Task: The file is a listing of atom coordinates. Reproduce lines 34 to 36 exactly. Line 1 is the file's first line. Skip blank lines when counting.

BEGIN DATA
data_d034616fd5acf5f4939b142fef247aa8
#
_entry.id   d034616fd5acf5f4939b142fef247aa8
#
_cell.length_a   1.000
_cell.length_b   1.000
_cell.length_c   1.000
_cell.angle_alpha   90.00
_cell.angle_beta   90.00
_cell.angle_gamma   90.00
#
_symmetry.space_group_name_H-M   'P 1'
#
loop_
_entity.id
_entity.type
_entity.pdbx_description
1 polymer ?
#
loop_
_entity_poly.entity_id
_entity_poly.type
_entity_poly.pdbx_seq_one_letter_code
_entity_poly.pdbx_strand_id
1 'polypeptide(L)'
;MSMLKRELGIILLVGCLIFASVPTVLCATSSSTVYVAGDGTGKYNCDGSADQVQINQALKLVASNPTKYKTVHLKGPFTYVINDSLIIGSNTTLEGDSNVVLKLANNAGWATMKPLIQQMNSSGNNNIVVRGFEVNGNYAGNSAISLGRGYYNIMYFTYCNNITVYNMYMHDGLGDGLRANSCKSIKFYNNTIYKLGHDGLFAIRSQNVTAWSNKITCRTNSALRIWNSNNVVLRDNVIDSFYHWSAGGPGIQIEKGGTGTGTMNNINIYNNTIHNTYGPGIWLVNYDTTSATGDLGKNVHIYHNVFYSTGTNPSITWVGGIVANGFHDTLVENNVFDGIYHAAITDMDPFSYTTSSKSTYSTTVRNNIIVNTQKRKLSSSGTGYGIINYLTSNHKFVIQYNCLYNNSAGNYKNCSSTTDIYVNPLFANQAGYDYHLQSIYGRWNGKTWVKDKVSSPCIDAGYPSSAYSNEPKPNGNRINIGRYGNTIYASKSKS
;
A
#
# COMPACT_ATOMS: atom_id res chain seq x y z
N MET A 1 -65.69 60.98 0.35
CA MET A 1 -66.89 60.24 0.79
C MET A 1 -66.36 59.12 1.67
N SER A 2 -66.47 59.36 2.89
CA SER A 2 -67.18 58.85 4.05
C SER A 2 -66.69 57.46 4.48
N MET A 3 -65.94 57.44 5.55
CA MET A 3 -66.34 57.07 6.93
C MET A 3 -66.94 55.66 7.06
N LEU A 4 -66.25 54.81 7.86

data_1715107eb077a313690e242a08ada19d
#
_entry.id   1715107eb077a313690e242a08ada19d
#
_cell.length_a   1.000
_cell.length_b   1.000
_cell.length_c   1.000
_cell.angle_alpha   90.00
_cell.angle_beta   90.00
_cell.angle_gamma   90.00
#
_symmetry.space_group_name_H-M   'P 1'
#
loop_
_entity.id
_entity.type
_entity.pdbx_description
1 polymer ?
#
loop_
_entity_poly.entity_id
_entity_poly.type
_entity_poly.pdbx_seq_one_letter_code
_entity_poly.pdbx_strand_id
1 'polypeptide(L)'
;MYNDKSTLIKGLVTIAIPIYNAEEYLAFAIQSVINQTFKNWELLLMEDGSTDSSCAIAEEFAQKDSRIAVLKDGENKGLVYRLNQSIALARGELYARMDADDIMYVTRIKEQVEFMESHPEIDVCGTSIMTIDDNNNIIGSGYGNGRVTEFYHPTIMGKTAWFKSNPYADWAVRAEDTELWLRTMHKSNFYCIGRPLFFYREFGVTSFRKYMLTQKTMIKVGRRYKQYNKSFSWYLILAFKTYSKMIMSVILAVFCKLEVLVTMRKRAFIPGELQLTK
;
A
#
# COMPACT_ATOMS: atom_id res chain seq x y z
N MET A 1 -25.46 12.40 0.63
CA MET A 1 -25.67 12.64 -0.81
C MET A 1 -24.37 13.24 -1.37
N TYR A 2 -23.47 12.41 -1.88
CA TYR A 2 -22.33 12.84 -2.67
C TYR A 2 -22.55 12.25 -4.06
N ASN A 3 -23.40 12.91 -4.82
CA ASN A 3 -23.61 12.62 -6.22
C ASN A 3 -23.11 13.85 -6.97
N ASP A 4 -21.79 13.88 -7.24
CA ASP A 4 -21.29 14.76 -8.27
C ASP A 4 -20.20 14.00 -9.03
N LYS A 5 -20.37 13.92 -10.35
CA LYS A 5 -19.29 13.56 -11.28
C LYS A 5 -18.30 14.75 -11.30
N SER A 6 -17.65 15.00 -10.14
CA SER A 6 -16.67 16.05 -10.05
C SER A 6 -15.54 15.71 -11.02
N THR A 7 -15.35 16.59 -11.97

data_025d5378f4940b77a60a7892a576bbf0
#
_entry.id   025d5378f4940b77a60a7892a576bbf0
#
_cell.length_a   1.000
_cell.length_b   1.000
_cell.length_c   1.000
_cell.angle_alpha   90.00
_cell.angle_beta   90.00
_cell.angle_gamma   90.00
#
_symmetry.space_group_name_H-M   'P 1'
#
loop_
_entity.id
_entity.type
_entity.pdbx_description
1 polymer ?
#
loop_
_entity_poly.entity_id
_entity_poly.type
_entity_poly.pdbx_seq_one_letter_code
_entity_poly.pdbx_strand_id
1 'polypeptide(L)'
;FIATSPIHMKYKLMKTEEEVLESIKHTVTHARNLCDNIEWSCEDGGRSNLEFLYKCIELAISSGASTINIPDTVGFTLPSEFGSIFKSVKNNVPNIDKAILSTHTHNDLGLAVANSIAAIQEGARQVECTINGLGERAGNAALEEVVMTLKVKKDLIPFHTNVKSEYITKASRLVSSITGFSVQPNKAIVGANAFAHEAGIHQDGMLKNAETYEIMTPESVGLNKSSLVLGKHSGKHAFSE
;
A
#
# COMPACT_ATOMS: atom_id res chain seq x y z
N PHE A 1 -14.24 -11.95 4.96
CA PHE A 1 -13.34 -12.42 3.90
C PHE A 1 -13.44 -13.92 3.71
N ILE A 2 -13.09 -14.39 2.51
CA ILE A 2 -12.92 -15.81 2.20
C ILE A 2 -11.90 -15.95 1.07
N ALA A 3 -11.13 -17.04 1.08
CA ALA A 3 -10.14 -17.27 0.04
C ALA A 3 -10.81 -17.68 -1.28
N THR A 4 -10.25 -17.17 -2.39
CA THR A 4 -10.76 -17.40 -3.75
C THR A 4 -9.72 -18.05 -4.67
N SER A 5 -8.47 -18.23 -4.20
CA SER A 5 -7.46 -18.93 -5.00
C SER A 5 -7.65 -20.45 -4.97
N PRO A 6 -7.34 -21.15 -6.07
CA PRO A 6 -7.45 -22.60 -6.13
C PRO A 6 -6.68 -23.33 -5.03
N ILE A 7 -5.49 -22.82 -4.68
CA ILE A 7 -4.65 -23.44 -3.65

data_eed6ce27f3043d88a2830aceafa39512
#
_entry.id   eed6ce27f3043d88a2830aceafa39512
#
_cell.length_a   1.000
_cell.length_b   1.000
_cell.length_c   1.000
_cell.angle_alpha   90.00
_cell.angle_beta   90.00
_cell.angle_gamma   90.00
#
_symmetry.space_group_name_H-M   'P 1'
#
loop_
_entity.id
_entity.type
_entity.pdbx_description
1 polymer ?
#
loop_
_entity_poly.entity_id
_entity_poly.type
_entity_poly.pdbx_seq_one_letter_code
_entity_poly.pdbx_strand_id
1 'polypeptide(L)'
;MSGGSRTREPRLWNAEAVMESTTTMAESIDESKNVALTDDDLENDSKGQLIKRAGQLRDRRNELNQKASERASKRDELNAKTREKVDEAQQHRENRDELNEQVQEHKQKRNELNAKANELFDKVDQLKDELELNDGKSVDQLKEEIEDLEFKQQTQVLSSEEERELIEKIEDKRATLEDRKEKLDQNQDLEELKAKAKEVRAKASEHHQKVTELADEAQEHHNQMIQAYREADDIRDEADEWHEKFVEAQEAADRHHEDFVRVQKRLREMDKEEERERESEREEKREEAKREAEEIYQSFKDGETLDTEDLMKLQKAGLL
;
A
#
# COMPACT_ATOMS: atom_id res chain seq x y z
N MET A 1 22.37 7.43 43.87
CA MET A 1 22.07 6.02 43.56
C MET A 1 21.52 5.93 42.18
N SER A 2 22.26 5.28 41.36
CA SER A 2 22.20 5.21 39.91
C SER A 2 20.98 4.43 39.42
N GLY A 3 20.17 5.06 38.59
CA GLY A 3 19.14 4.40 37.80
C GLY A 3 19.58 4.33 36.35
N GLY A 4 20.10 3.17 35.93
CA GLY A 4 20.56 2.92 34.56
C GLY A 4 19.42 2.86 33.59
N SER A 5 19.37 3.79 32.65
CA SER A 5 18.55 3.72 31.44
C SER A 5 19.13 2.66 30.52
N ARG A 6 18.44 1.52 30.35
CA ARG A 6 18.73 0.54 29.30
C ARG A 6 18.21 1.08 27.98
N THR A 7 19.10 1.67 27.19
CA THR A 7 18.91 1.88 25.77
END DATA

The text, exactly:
N SER A 2 -66.47 59.36 2.89
CA SER A 2 -67.18 58.85 4.05
C SER A 2 -66.69 57.46 4.48